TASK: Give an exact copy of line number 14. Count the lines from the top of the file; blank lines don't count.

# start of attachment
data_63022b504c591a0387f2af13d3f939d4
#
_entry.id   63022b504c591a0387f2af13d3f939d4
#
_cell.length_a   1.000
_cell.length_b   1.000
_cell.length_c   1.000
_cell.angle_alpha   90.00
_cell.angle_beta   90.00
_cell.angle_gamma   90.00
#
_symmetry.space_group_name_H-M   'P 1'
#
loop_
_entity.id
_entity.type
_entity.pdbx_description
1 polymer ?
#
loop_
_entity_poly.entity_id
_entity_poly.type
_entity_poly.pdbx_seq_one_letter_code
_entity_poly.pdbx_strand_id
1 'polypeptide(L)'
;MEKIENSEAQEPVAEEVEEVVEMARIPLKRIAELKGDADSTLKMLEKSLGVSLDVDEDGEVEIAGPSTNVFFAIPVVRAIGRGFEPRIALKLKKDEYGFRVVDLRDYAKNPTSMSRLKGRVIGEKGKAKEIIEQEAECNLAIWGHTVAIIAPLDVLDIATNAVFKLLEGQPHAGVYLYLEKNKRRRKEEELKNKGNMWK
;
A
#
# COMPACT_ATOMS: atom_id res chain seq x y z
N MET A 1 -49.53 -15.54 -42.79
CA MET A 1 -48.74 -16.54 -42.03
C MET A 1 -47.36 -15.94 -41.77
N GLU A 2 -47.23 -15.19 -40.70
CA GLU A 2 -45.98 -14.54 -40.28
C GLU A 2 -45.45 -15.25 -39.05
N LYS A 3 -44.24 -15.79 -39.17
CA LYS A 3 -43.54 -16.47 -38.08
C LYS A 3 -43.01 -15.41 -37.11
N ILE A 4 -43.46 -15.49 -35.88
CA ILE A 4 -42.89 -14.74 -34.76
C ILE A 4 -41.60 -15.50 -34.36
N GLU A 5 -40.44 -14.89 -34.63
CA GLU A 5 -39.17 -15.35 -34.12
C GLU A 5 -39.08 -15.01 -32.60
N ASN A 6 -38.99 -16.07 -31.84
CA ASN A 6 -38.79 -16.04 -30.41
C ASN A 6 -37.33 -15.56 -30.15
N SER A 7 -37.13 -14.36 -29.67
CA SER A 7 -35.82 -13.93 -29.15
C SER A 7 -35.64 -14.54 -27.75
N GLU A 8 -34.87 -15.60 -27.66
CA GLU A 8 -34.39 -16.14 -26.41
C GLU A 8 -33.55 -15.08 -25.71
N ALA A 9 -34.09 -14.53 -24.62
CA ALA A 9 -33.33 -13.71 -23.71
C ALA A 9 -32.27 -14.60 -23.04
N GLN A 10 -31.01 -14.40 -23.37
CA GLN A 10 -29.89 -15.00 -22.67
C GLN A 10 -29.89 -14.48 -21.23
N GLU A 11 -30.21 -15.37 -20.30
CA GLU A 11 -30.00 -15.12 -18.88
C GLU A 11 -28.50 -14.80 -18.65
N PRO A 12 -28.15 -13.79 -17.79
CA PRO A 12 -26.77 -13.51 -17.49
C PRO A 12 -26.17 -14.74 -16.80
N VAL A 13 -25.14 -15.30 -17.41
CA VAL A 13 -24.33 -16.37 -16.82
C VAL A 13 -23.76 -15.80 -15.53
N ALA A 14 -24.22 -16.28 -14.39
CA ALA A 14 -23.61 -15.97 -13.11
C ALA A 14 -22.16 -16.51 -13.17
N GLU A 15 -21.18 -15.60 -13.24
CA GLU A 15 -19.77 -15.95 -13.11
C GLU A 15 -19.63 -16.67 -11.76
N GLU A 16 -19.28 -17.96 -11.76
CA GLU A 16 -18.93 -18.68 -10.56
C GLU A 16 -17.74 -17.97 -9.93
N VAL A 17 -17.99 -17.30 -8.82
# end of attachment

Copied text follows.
loop_